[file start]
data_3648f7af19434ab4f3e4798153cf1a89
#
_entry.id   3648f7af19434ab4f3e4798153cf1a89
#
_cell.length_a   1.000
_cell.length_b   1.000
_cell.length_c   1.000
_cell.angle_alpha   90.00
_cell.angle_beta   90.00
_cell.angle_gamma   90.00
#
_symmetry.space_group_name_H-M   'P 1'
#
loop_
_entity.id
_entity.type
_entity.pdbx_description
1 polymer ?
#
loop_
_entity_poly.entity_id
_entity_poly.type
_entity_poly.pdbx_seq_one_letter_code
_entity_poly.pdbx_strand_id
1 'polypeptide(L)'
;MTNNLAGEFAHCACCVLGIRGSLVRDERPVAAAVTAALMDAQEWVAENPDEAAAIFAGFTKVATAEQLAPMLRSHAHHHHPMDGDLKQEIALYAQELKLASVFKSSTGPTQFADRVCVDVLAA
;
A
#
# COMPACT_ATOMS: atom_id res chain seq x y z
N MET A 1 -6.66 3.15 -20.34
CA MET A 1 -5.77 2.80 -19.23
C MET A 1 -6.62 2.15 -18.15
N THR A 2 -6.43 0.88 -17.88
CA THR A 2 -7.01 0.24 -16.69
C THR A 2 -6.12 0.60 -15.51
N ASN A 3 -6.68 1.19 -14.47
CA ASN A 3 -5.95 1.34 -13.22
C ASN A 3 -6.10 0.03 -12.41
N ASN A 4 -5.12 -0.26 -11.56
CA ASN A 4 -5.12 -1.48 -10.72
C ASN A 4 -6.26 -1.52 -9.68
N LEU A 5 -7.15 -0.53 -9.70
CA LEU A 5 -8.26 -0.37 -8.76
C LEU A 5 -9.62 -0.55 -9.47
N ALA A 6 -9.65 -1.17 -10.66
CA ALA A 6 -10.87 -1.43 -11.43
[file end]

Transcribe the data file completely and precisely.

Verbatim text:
data_3648f7af19434ab4f3e4798153cf1a89
#
_entry.id   3648f7af19434ab4f3e4798153cf1a89
#
_cell.length_a   1.000
_cell.length_b   1.000
_cell.length_c   1.000
_cell.angle_alpha   90.00
_cell.angle_beta   90.00
_cell.angle_gamma   90.00
#
_symmetry.space_group_name_H-M   'P 1'
#
loop_
_entity.id
_entity.type
_entity.pdbx_description
1 polymer ?
#
loop_
_entity_poly.entity_id
_entity_poly.type
_entity_poly.pdbx_seq_one_letter_code
_entity_poly.pdbx_strand_id
1 'polypeptide(L)'
;MTNNLAGEFAHCACCVLGIRGSLVRDERPVAAAVTAALMDAQEWVAENPDEAAAIFAGFTKVATAEQLAPMLRSHAHHHHPMDGDLKQEIALYAQELKLASVFKSSTGPTQFADRVCVDVLAA
;
A
#
# COMPACT_ATOMS: atom_id res chain seq x y z
N MET A 1 -6.66 3.15 -20.34
CA MET A 1 -5.77 2.80 -19.23
C MET A 1 -6.62 2.15 -18.15
N THR A 2 -6.43 0.88 -17.88
CA THR A 2 -7.01 0.24 -16.69
C THR A 2 -6.12 0.60 -15.51
N ASN A 3 -6.68 1.19 -14.47
CA ASN A 3 -5.95 1.34 -13.22
C ASN A 3 -6.10 0.03 -12.41
N ASN A 4 -5.12 -0.26 -11.56
CA ASN A 4 -5.12 -1.48 -10.72
C ASN A 4 -6.26 -1.52 -9.68
N LEU A 5 -7.15 -0.53 -9.70
CA LEU A 5 -8.26 -0.37 -8.76
C LEU A 5 -9.62 -0.55 -9.47
N ALA A 6 -9.65 -1.17 -10.66
CA ALA A 6 -10.87 -1.43 -11.43